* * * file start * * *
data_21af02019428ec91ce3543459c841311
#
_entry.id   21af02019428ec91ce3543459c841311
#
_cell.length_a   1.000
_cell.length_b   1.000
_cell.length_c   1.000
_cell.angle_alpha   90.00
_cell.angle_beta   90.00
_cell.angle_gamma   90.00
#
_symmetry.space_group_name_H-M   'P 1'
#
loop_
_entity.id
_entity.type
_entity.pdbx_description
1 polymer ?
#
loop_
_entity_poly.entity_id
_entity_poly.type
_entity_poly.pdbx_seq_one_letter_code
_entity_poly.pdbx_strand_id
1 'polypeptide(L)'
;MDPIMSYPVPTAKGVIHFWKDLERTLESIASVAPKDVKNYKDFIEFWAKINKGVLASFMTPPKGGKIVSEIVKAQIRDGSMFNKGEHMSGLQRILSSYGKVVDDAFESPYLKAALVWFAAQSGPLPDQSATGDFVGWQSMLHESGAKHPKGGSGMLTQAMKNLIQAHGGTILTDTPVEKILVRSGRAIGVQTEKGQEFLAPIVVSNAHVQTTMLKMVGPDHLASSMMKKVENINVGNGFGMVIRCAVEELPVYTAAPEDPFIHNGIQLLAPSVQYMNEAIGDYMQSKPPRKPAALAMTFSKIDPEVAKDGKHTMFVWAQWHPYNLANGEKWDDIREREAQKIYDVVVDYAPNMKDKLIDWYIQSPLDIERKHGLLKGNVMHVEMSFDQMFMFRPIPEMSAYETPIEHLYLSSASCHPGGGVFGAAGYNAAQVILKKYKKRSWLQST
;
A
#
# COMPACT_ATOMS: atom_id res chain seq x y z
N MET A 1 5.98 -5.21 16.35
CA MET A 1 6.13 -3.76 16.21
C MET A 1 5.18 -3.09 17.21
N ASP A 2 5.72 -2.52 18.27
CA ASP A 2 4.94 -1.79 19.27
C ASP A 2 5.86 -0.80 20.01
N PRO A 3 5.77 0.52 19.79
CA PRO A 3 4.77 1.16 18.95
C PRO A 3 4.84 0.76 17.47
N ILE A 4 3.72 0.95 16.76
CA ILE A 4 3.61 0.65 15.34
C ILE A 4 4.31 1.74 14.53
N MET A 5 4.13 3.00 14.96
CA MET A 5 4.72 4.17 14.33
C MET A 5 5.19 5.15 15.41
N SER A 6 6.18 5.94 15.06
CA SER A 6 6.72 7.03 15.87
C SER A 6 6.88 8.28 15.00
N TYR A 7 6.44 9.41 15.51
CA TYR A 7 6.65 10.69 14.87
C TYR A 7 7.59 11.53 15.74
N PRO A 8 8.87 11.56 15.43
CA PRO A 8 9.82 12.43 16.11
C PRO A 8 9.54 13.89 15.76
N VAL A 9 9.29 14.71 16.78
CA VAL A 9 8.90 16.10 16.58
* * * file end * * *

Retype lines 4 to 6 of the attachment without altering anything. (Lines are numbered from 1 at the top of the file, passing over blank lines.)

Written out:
#
_cell.length_a   1.000
_cell.length_b   1.000